Browse our latest collection of titles in Art Therapy. For more information on any of the books inside, simply click the title or cover image to view the full book page.
Shibley Rahman completed his PhD in frontotemporal dementia at Cambridge University, commencing a lifelong interest in the timely diagnosis of dementia. In this article he argues for more high quality research into the possible benefits of music therapy for people living with dementia; as well as making the case for the development of dementia care strategies which include the vital insight of people trying to live well with dementia today, so we can improve the experience of care for the many people in future who will receive a diagnosis of dementia.
You can learn about Shibley’s book, Living Better with Dementia, here
It won’t have escaped you, hopefully, that the five-year English dementia strategy is up for renewal at any time now. The last one ran from 2009 to 2014.
Probably the usual suspects will get to command the composition of the new one. “Dementia Friends” has been a great initiative which has taught at least a million people so far about some of the ‘basics’ about dementia, but this ‘raising awareness’ is only part of a very big story.
In my book Living Better with Dementia: Good Practice and Innovation for the Future, about to be published by Jessica Kingsley Publishers, I argue that it is the people currently trying to live better with dementia who should be the ‘champions’ for the future. I believe strongly they should drive policy, not ‘leading Doctors’ or senior members of big charities.
My reasoning is as follows.
In a ‘cohesive’ (close) network such as A, members in the network are connected in close proximity. This builds trust and mutual support, discourages opportunistic flow of information, facilitating communication but minimising interpersonal conflicts. A cohesive network might be the hierarchical network of medical professionals.
A ‘sparse’ network (C) is effectively opposite to cohesive networks; but let’s say for the purposes of my example C consists of people with an interest in non-pharmacological interventions in dementia, including unpaid family carers.
In bridging networks, the ‘bridge’ (B) acts between disparate individuals and groups, giving control over the quality and volume of information exchange. I think of politicians such as Debbie Abrahams MP and Tracey Crouch MP, and the All Party Parliamentary Group on dementia at large, as people who can act as the bridges. These people are pivotal for policy formation.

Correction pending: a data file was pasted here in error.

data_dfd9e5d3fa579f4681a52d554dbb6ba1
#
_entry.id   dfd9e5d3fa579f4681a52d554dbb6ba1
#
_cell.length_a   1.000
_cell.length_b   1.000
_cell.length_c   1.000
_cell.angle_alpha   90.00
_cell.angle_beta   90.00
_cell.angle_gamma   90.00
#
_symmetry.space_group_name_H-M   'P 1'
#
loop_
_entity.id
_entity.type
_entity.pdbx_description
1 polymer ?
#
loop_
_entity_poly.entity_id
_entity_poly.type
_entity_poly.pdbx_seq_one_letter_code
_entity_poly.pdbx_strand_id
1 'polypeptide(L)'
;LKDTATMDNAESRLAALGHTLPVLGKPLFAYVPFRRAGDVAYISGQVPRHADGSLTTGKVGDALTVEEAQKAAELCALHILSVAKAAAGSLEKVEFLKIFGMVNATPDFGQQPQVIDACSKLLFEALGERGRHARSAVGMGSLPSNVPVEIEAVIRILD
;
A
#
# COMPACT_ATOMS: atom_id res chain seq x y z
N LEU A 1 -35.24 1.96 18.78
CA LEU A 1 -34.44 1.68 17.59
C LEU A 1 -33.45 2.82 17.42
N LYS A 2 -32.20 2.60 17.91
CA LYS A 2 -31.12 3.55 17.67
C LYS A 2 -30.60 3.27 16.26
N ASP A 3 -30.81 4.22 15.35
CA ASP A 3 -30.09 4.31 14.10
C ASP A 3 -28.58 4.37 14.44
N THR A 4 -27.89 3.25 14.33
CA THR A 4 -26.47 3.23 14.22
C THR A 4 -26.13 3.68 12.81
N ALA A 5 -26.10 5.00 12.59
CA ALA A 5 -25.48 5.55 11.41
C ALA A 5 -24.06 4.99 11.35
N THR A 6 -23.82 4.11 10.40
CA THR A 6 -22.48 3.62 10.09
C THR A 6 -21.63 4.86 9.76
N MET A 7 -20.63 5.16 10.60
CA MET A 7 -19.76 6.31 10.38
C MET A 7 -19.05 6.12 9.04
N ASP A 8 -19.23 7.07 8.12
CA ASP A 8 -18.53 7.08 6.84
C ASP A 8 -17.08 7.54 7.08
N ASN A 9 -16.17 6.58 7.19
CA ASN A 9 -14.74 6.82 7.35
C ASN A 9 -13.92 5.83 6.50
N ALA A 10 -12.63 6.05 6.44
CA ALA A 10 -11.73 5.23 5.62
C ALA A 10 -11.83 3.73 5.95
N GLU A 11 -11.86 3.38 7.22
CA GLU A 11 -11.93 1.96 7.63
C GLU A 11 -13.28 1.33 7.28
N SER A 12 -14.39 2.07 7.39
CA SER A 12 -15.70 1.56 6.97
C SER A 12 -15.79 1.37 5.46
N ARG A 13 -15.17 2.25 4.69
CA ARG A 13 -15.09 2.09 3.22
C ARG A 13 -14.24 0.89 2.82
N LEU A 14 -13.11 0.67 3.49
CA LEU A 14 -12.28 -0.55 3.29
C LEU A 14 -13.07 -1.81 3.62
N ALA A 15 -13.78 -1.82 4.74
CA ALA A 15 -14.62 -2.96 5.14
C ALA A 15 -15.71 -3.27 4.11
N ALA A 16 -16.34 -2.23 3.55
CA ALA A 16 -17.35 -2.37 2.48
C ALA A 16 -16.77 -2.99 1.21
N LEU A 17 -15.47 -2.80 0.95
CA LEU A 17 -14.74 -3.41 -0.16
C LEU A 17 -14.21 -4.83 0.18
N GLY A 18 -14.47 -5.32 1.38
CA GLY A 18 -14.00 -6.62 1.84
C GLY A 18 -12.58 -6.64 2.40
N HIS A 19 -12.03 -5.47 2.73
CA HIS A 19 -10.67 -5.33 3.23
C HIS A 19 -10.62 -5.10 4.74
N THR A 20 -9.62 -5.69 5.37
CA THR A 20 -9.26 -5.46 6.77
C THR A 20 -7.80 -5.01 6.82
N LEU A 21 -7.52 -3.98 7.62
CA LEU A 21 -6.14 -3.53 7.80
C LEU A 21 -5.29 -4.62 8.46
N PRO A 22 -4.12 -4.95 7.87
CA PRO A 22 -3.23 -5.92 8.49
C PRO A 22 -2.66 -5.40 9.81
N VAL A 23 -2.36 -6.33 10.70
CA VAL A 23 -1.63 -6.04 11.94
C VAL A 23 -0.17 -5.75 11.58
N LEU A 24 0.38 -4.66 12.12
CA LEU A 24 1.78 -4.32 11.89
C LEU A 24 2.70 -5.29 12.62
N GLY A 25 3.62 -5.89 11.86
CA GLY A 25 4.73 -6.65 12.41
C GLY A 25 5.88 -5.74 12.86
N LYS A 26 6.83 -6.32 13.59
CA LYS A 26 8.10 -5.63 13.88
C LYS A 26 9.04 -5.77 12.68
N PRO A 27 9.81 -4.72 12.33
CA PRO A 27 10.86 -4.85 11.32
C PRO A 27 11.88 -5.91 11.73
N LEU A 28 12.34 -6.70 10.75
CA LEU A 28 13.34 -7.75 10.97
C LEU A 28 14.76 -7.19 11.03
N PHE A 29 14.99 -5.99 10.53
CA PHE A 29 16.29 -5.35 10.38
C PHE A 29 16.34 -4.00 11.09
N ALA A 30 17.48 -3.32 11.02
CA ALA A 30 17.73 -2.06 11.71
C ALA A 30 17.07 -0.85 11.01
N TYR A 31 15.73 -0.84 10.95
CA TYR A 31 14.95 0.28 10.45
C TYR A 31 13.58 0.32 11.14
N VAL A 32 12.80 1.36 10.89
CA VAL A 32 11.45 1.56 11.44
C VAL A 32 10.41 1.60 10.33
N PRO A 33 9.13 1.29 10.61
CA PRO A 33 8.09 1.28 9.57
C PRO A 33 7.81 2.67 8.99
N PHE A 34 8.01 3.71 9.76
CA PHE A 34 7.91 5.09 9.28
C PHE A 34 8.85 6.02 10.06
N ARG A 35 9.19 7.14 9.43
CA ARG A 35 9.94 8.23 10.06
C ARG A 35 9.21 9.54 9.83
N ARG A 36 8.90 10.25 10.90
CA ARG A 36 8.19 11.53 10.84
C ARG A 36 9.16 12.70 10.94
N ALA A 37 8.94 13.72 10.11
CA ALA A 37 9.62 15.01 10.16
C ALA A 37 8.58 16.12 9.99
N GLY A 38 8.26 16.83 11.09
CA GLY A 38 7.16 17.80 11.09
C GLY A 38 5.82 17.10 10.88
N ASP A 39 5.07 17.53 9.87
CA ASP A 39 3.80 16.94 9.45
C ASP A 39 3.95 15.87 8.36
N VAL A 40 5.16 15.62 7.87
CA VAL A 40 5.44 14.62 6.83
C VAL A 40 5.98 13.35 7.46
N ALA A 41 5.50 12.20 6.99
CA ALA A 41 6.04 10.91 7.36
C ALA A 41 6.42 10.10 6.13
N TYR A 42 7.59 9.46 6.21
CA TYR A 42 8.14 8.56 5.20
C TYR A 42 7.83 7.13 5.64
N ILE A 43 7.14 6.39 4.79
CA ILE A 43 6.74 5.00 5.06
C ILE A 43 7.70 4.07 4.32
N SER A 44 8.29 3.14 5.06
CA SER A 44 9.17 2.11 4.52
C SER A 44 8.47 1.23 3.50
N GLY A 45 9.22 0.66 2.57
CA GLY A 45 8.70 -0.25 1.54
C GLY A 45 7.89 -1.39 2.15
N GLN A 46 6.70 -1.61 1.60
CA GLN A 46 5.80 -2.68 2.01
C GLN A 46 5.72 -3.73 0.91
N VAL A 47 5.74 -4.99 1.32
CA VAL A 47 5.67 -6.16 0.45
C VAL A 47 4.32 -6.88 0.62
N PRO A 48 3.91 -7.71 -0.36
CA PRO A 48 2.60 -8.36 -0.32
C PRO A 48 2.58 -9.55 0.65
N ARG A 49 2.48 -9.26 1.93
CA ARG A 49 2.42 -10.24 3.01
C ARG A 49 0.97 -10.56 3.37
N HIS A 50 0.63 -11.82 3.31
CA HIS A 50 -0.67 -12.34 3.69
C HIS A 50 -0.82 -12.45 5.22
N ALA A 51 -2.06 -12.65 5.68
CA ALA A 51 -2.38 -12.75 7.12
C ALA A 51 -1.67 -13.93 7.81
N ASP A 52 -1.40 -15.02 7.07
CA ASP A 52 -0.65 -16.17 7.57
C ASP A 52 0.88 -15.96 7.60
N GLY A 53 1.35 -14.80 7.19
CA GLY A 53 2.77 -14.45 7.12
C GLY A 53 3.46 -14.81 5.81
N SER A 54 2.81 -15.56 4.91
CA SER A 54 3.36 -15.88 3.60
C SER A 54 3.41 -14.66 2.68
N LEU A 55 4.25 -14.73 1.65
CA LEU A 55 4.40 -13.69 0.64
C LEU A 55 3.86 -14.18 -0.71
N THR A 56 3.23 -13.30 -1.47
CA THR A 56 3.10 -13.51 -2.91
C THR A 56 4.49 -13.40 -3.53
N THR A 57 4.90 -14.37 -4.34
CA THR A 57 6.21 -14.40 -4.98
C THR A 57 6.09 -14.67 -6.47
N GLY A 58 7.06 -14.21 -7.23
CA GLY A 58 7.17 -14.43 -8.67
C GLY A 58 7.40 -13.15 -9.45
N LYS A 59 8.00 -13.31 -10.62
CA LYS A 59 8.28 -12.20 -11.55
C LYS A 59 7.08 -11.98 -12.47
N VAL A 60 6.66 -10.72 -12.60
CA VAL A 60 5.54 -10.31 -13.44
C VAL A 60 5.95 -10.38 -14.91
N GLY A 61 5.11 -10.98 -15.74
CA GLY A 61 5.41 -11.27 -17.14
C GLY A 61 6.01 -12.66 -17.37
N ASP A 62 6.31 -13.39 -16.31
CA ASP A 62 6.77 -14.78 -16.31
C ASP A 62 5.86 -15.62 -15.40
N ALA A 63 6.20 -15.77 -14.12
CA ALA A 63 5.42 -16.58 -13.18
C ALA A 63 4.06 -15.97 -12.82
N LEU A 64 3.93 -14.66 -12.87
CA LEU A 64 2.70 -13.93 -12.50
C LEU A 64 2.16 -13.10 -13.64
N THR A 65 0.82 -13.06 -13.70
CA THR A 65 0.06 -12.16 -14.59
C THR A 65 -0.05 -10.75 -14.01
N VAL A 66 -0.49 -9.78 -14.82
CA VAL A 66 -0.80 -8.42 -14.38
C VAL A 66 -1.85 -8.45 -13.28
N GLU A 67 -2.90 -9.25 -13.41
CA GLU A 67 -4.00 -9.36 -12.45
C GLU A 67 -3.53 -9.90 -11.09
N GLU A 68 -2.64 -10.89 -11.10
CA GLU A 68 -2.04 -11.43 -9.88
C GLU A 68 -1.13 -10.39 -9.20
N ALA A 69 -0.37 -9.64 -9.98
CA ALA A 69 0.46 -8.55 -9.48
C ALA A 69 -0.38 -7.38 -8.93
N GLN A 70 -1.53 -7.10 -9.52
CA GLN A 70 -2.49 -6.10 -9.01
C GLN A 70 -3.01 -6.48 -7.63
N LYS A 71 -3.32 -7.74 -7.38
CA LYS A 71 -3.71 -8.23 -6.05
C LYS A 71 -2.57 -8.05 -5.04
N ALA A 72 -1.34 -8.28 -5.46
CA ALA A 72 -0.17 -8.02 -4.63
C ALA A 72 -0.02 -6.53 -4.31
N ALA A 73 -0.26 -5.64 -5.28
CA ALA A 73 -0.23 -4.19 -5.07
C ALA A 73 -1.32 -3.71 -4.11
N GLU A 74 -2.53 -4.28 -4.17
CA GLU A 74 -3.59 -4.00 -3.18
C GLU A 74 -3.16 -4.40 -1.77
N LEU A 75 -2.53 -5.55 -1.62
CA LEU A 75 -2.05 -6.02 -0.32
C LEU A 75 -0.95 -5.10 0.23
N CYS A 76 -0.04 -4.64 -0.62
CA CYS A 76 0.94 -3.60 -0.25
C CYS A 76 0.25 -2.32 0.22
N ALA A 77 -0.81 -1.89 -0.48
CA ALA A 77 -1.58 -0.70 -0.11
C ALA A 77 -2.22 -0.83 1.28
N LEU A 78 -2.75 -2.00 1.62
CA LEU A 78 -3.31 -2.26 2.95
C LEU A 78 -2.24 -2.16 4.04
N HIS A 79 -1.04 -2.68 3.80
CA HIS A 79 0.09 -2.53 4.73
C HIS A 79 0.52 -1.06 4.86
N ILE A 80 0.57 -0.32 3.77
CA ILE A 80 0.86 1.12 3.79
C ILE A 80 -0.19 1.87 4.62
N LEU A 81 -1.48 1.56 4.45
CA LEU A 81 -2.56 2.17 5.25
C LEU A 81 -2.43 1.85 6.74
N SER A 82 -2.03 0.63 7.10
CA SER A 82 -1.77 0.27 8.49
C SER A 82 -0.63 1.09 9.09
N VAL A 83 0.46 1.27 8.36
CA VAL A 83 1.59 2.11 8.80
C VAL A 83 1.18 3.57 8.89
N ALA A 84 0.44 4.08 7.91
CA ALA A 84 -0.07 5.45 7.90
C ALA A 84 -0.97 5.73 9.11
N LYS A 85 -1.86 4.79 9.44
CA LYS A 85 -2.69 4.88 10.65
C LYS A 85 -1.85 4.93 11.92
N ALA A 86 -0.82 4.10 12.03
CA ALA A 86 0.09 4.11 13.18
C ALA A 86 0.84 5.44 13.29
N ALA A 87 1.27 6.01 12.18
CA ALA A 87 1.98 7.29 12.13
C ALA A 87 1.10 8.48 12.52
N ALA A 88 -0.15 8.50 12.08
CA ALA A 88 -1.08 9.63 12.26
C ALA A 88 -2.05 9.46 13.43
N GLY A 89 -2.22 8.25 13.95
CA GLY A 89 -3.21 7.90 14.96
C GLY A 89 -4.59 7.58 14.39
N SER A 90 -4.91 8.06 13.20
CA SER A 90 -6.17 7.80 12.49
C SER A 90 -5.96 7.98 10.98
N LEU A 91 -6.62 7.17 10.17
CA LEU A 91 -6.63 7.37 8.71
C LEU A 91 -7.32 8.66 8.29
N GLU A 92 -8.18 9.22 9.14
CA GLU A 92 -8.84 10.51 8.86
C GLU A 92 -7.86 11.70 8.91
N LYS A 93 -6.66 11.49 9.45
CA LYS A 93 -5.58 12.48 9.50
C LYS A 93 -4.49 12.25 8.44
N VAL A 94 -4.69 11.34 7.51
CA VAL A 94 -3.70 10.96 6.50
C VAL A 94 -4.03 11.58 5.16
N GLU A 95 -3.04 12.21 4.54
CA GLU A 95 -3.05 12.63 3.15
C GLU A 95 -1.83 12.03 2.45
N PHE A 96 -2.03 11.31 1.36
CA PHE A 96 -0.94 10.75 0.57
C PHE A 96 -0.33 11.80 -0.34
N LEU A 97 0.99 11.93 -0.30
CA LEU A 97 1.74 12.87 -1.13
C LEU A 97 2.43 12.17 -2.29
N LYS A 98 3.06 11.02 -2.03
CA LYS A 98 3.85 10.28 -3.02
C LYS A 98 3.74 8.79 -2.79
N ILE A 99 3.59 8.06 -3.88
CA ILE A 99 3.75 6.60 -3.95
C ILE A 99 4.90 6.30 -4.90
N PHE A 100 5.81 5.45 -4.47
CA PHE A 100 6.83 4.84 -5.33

I devoted a whole chapter of my new book to promoting leadership by people aspiring to live better with dementia.
Having all these people involved will improve the thought diversity and relevance of the new strategy for people actually living with dementia
We are currently in the middle Music Therapy Week 2015, dedicated to raising awareness about how music therapy can improve the lives of people with more progressed dementia. It’s no accident I’ve devoted the bulk of one chapter in my book to explain the brain mechanisms behind why music has such a profound effect on people living with dementia.
We, as human beings, all react uniquely to different music – there’s every reason to believe that certain people living with dementia, whether in the community, at home, in residential home, or a hospice, in other words wherever in the “dementia friendly community”, can hugely benefit from the power of music.
“Over the next five years and beyond the NHS will increasingly need to dissolve these traditional boundaries. Long term conditions are now a central task of the NHS; caring for these needs requires a partnership with patients over the long term rather than providing single, unconnected ‘episodes’ of care.”
In Rotherham, GPs and community matrons work with advisors who know what voluntary services are available for patients with long term conditions. Apparently, this “social prescribing service” has cut the need for visits to accident and emergency, out-patient appointments and hospital admissions.